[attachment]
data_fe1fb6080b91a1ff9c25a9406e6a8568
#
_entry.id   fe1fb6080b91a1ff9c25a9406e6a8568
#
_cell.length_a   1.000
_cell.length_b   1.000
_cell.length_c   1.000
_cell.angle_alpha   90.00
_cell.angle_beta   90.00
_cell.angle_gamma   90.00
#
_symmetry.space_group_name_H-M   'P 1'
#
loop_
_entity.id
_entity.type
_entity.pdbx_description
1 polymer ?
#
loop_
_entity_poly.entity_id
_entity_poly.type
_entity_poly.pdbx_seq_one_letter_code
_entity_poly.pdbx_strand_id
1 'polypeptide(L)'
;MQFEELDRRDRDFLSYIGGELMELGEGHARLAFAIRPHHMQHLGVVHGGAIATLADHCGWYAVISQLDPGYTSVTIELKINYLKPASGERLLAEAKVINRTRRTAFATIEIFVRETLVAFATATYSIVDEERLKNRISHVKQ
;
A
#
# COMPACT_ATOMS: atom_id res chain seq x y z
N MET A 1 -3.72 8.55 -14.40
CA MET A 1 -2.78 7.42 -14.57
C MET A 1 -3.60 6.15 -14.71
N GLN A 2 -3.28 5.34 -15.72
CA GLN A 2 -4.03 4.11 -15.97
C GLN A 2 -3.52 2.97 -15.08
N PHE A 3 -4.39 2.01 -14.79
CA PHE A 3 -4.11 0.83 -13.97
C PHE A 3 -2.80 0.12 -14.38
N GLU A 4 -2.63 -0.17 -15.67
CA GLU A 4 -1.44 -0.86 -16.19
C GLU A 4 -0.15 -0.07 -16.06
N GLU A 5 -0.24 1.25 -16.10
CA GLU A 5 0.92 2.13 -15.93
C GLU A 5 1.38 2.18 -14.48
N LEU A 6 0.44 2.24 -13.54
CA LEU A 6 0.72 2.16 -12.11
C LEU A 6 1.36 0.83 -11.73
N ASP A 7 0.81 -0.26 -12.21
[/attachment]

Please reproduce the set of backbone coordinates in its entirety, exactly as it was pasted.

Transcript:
data_fe1fb6080b91a1ff9c25a9406e6a8568
#
_entry.id   fe1fb6080b91a1ff9c25a9406e6a8568
#
_cell.length_a   1.000
_cell.length_b   1.000
_cell.length_c   1.000
_cell.angle_alpha   90.00
_cell.angle_beta   90.00
_cell.angle_gamma   90.00
#
_symmetry.space_group_name_H-M   'P 1'
#
loop_
_entity.id
_entity.type
_entity.pdbx_description
1 polymer ?
#
loop_
_entity_poly.entity_id
_entity_poly.type
_entity_poly.pdbx_seq_one_letter_code
_entity_poly.pdbx_strand_id
1 'polypeptide(L)'
;MQFEELDRRDRDFLSYIGGELMELGEGHARLAFAIRPHHMQHLGVVHGGAIATLADHCGWYAVISQLDPGYTSVTIELKINYLKPASGERLLAEAKVINRTRRTAFATIEIFVRETLVAFATATYSIVDEERLKNRISHVKQ
;
A
#
# COMPACT_ATOMS: atom_id res chain seq x y z
N MET A 1 -3.72 8.55 -14.40
CA MET A 1 -2.78 7.42 -14.57
C MET A 1 -3.60 6.15 -14.71
N GLN A 2 -3.28 5.34 -15.72
CA GLN A 2 -4.03 4.11 -15.97
C GLN A 2 -3.52 2.97 -15.08
N PHE A 3 -4.39 2.01 -14.79
CA PHE A 3 -4.11 0.83 -13.97
C PHE A 3 -2.80 0.12 -14.38
N GLU A 4 -2.63 -0.17 -15.67
CA GLU A 4 -1.44 -0.86 -16.19
C GLU A 4 -0.15 -0.07 -16.06
N GLU A 5 -0.24 1.25 -16.10
CA GLU A 5 0.92 2.13 -15.93
C GLU A 5 1.38 2.18 -14.48
N LEU A 6 0.44 2.24 -13.54
CA LEU A 6 0.72 2.16 -12.11
C LEU A 6 1.36 0.83 -11.73
N ASP A 7 0.81 -0.26 -12.21